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Desperately Seeking Binh Mi

(post, Bruce Harrington)

St. Paul has a wonderful Vietnamese-French bakery, Trung Nam, that sells a binh mi sandwich - roast pork, cilantro, a thin slice of jalapeno, and leaf of lettuce on an exquisite demi-baguette.  The baguette isn't just better than your average bakery baguette, it is heaven. The contents round out the picture, but you don't buy the sandwich for the roast pork. It's the bread.

Whenever I find a dish I love, I deconstruct it.  I'm new to baking, but have been working on baguettes on and off for a year.  Somewhere between Mark Bittman's recipe for quick, crusty French bread and Shirley Corriher's baking tips (vitamin C and garbanzo bean flour), I produce a decent baguette, but I've turned my attention to slow roasting pork.  

Last night, I experimented with an amalgam of ideas on Vietnamese pork I picked up on the web.  I made a marinade of 1 tablespoon red pepper paste (kochujang in Korean), a few cloves of crushed garlic, 1 teaspoon of coarse salt, a tablespoon of Chinese five spice, a teaspoon of sugar, vegetable oil and water. I coated a 1 1/2 pound hunk of pork shoulder butt overnight and roasted it on low heat for two hours.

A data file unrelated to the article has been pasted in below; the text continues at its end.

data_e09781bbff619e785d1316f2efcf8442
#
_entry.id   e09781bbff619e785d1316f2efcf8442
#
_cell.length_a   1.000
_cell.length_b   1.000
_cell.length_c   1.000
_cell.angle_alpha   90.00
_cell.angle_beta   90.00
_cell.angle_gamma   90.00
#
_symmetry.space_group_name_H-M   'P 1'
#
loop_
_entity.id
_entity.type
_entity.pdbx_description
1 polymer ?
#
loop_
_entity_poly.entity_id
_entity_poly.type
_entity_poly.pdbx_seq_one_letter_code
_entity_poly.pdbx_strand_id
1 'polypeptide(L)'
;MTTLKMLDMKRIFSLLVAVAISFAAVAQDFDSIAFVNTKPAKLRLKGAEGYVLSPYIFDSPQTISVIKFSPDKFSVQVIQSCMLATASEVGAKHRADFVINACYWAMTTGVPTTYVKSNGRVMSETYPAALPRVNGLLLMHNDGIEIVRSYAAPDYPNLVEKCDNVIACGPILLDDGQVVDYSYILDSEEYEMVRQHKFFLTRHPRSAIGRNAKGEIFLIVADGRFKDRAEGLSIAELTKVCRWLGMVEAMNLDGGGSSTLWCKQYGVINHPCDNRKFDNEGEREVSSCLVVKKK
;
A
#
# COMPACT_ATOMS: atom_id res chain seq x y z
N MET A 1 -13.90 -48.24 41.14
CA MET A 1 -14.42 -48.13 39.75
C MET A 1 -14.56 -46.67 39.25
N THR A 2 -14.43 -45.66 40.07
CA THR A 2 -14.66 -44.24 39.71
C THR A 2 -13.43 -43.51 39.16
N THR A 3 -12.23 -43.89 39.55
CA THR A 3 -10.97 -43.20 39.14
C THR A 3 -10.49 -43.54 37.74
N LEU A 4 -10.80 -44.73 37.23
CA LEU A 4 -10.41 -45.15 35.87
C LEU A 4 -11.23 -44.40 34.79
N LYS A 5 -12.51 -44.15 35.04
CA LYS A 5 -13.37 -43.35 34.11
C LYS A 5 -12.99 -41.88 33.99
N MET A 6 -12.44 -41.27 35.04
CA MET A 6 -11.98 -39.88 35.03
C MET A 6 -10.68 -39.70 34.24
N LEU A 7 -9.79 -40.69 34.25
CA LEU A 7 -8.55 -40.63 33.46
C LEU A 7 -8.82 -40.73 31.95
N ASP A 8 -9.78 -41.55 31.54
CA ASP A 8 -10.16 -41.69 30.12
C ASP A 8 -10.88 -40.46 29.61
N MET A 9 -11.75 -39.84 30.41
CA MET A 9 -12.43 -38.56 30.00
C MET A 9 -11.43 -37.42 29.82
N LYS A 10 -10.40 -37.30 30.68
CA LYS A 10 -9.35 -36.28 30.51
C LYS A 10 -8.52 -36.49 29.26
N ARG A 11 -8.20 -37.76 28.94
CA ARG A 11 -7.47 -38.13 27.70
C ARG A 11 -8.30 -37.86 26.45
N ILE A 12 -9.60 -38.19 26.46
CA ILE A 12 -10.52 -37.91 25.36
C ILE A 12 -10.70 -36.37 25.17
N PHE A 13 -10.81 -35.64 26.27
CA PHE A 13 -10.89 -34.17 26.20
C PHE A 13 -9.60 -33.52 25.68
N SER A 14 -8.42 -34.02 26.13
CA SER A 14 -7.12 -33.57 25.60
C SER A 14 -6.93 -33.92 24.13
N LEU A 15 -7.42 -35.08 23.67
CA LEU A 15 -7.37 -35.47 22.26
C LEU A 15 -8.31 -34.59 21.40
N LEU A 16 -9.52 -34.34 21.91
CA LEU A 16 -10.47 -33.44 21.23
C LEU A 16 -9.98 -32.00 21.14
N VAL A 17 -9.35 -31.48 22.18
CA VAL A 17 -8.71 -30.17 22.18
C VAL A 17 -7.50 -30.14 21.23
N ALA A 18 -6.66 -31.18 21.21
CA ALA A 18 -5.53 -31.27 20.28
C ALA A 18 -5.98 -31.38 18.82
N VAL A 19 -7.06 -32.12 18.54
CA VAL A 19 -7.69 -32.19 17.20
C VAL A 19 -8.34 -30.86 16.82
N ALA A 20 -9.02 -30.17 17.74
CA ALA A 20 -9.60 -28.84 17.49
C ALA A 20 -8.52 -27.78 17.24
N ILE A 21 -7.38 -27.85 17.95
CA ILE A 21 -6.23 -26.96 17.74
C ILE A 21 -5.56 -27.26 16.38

I feared the kochujang would zap my seven year-old daughter.  The sugar, five spice and fat blended into a flavorful, juicy and tender surprise.  The accent from the five star's anise and hint of heat complemented the sweetness.  Pork accomodates sweet, but I'd stayed out of the sugary zone of ketchup or commercial BBQ sauce.  I liked what I made, but I am seeking advice -- does anyone have a recipe for Vietnamese roasted pork?